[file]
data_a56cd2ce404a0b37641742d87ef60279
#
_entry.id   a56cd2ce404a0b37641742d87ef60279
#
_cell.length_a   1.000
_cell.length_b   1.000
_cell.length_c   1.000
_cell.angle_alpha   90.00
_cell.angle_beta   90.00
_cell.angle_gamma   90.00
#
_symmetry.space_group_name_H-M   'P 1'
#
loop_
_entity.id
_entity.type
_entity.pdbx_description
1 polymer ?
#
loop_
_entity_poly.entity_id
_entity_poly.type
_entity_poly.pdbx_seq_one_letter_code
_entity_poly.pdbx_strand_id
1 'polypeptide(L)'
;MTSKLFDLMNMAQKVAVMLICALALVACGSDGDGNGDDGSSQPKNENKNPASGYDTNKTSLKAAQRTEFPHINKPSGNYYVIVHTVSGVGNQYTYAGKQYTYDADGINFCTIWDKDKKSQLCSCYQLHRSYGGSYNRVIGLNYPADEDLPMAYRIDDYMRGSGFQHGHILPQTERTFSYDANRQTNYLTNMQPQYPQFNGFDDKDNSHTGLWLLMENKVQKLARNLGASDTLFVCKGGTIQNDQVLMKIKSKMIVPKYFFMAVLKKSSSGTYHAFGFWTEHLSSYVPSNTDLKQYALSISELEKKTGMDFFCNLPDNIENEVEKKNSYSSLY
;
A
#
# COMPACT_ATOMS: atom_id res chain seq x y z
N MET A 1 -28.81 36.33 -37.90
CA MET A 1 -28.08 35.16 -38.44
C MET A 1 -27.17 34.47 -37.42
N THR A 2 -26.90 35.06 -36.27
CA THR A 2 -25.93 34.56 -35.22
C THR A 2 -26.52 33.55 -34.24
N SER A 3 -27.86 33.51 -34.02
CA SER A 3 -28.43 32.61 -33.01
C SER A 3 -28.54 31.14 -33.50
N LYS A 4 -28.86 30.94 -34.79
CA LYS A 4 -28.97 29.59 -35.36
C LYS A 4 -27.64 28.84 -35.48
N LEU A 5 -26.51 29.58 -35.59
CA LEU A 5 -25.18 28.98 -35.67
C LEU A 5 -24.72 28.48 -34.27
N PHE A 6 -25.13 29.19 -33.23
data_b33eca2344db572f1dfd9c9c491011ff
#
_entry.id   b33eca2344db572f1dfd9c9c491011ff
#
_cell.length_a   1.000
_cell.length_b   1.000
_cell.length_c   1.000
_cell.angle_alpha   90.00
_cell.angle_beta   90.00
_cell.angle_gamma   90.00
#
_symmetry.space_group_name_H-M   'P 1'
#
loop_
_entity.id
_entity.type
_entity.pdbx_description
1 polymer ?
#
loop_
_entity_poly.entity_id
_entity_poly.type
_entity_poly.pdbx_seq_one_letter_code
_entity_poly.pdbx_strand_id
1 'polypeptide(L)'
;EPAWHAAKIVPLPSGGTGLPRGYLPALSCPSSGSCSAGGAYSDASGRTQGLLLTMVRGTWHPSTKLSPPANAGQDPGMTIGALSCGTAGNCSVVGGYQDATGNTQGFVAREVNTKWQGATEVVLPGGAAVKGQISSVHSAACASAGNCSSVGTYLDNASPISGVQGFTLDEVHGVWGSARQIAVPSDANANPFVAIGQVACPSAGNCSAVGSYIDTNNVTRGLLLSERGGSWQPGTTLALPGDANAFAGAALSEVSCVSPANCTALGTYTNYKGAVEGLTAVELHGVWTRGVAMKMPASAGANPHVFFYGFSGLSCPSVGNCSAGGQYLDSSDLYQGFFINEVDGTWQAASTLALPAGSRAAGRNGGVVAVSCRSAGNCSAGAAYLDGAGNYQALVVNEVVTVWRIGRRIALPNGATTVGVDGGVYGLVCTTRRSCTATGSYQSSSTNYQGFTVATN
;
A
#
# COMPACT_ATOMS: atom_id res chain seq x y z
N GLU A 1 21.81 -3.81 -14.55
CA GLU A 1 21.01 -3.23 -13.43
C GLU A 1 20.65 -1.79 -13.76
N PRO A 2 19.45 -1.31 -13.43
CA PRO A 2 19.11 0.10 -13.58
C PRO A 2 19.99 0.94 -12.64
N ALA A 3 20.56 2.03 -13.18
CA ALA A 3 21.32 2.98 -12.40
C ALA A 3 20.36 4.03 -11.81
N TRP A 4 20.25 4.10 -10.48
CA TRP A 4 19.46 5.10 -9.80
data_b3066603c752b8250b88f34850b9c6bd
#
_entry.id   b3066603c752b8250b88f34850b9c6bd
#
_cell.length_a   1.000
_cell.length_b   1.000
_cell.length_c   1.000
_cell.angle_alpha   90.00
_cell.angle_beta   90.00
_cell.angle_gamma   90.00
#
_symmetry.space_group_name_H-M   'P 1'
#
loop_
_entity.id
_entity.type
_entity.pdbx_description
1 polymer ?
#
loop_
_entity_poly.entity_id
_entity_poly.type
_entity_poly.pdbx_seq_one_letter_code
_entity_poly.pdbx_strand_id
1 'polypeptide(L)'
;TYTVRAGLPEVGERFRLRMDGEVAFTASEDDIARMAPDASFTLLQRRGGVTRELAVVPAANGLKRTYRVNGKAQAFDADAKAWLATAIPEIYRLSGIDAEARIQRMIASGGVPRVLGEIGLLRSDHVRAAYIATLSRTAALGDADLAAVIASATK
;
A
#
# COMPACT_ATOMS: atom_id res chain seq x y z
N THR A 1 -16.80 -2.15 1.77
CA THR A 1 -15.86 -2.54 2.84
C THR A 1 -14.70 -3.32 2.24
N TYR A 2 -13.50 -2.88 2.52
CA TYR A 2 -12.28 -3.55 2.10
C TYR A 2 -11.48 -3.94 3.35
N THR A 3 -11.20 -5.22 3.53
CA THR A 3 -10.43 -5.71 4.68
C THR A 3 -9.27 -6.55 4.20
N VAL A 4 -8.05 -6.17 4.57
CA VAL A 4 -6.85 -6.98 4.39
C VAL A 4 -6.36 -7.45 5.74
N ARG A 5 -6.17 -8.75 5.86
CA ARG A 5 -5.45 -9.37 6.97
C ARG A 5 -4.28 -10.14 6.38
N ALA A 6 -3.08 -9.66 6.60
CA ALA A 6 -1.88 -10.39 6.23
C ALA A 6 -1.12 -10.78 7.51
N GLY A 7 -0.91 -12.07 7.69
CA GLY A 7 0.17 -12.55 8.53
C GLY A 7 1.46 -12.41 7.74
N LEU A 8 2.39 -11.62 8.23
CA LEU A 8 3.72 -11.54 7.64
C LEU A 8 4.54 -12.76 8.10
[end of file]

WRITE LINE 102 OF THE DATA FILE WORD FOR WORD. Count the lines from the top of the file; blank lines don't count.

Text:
_entity.id